Lew said that since he became Optus CEO in 2014, his single biggest priority was to lay the foundation for a video ready network and he thinks that they have now achieved that. He said that he believes mobile technology and premium video content will converge, when it happens Optus wants to have foundation to deliver “very different experience for customers” to meet “the very special requirements for video”.
Optus CEO Talking Points
We caught a glimpse of the Optus CEO’s talking points printout under a chair (quoted below) which included what seemed to be some jabs towards Telstra’s claim to have the broadest network, as well as interesting insights into Optus business goals of increasing ARPU (average revenue per user):
“Our goal is to optimise demand for data and monetise it. We are moving beyond just competing on price and data allowance to compete with services which we can bundle effectively. It’s about providing digital media services that meet the changing behavioural patterns of Australian consumers.”
“Extensive 4G coverage (now at 95.9%) gives us the opportunity to grow customers and our ARPU from high usage and higher monthly spend as customers increasingly trade up to higher tiers.”
“But the conversation has shifted discussing population coverage 2 to 3 years ago was important, but it is now about demonstrating our networks density and capability across voice and data services.”
“It is also important to consistently invest in network infrastructure and services in metropolitan, regional and remote locations nationally”.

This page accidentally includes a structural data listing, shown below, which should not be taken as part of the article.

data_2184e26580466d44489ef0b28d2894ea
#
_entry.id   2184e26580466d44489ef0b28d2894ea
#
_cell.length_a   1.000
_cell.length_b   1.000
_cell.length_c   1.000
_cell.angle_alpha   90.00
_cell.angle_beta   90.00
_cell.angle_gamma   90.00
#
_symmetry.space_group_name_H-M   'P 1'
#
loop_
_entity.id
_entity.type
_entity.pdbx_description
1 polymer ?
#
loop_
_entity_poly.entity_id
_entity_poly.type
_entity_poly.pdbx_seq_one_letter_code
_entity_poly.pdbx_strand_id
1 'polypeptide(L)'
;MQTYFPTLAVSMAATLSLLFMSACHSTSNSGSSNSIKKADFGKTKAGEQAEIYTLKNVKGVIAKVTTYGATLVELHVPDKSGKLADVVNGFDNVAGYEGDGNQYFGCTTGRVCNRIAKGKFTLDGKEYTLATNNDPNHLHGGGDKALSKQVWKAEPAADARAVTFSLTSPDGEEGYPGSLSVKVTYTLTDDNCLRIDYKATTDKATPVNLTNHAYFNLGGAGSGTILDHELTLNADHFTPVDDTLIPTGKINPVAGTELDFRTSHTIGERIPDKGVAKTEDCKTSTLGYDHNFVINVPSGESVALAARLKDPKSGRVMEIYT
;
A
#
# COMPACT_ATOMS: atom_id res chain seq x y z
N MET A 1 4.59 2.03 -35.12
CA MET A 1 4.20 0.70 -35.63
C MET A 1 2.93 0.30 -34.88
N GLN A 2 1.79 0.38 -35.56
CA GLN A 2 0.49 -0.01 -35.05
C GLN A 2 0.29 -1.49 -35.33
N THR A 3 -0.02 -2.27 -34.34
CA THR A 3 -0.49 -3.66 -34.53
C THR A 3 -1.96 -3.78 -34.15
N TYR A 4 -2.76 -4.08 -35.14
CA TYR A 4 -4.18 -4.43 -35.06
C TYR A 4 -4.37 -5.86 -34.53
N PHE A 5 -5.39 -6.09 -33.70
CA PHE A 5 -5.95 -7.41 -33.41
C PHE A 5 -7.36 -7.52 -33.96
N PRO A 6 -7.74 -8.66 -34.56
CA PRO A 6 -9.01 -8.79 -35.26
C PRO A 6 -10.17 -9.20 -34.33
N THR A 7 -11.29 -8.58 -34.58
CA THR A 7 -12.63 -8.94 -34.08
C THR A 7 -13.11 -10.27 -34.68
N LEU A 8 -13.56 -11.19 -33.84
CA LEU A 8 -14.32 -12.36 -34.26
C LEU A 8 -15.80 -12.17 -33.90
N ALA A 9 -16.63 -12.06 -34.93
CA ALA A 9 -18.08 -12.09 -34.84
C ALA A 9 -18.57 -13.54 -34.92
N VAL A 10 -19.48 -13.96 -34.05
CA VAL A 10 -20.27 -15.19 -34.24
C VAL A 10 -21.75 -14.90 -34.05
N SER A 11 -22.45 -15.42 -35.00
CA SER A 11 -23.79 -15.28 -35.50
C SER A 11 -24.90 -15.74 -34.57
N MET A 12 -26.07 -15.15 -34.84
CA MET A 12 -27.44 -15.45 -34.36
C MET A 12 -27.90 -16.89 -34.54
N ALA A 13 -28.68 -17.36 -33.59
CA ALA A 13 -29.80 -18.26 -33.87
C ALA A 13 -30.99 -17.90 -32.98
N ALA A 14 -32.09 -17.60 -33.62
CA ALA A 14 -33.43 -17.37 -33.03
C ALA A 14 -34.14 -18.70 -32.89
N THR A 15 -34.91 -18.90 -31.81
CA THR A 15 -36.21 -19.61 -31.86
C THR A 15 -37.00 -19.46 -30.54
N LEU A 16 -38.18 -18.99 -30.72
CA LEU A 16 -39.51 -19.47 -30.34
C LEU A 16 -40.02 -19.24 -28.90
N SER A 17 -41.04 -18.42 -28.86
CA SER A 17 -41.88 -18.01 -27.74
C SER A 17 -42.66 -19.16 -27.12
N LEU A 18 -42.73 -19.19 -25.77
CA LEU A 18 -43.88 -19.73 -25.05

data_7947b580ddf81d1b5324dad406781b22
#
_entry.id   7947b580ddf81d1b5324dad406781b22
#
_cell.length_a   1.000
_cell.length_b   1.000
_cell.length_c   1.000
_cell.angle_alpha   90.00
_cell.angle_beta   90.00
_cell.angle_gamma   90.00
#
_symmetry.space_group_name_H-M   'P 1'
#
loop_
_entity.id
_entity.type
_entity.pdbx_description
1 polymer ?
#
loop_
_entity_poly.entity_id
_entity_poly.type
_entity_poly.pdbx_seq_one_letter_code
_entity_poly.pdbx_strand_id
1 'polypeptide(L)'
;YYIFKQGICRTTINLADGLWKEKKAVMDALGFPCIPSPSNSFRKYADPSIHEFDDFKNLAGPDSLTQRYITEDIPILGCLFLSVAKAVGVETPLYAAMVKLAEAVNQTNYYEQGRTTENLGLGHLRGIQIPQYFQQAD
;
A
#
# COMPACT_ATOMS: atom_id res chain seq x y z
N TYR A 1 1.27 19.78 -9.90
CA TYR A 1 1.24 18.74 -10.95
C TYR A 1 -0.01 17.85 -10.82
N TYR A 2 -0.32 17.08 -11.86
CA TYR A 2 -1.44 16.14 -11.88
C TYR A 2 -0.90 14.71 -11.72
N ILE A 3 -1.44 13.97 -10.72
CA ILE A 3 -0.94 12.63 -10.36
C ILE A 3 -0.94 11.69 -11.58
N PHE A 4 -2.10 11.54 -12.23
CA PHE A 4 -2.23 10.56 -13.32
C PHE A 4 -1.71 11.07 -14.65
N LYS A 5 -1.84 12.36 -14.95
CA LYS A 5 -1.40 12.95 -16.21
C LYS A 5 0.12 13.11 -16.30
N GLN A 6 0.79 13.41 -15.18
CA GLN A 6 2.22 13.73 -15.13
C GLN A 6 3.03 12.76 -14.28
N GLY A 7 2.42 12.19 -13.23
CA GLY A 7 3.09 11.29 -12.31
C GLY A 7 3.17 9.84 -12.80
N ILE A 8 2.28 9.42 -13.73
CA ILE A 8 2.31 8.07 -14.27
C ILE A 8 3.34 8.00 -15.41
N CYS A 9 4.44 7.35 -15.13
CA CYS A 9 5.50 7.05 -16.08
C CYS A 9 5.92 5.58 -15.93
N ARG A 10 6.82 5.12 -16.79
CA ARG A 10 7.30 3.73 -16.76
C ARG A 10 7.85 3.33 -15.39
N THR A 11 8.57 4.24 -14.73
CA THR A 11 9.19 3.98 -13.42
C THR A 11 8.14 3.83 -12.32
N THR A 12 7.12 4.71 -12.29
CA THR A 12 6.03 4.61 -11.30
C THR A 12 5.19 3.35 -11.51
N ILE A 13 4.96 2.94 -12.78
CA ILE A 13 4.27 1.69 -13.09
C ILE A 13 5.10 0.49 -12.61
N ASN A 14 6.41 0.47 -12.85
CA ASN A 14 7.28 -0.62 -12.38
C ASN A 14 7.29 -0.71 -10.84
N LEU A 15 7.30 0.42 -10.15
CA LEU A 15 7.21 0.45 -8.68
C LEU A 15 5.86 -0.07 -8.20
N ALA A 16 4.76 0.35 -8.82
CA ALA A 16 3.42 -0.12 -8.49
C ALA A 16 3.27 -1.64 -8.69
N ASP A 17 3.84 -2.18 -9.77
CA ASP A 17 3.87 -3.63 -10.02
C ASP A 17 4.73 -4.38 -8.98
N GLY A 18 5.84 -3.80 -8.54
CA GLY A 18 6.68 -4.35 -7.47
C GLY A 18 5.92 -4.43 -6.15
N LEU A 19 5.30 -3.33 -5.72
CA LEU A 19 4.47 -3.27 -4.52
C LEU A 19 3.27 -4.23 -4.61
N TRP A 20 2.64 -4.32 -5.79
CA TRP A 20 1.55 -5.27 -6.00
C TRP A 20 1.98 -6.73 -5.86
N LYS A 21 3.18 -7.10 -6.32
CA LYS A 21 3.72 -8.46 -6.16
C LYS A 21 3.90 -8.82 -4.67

“It is counter-productive to have a broad network but not the capacity for our customers to use it consistently”.
“4.5G is a precursor to 5G and is set offer significant benefits for business customers in the area. In addition to significantly improved speeds throughout and 4×4 MIMO (multiple in, multiple out) capacity to combat slow network speeds due to congestion”.
“Importantly customers do not need to have 4.5 G devices to benefit from the 4.5 G experience, as 4.5 G improves network capacity”.
“The 250QAM 4×4 multi-user MIMO technology can double the number of concurrent video users being supported in a single cell site, i.e. reducing the possibility of slow speed of congestion by half”.
“As a high-tech business precinct, Macquarie Park is the perfect hub combining R&D, academia, residential, commercial and retail sectors to best test and examine pre-5G technology”.
Where to next
Optus and Telstra have shown off Gigabit LTE demonstrations but as we know these did not reflect real-world conditions for a normal consumer.
In the interests of competition, we hope that Vodafone Australia also demonstrates gigabit LTE speeds soon and outlines its plan for upgrading it’s network.
Our final judgement is withheld until Ausdroid get our hands on commercially available modems from the carriers to try out 4.5G speeds under real-world conditions.
It also must be noted that it’s all very well having superfast mobile network speeds, however without correspondingly larger data quotas at a reasonable price, these higher speeds can’t be utilised much. It would be like having a Ferrari with a 5L petrol tank.